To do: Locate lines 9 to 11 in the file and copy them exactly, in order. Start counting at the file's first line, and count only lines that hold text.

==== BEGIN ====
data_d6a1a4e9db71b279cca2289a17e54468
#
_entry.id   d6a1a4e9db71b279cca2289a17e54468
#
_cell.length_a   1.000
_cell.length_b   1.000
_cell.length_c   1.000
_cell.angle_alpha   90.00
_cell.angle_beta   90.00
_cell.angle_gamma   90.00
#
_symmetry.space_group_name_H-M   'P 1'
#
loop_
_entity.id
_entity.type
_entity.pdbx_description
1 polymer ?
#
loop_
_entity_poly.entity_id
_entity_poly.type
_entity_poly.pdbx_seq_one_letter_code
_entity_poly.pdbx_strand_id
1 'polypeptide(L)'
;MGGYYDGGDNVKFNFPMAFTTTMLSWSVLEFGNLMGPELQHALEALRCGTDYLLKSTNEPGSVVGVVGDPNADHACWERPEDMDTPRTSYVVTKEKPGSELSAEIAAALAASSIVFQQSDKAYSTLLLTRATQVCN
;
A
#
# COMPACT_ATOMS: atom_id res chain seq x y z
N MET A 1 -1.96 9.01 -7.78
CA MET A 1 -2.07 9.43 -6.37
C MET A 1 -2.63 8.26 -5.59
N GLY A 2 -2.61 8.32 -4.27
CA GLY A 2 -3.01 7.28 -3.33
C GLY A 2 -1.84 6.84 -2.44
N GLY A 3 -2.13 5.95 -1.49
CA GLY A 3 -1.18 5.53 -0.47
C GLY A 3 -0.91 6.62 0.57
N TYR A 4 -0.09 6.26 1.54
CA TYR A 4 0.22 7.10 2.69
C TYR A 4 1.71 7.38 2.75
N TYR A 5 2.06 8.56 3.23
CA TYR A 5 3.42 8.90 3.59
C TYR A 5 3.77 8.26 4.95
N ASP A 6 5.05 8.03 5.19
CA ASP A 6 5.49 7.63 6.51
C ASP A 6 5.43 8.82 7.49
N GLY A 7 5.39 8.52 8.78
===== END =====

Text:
_cell.angle_beta   90.00
_cell.angle_gamma   90.00
#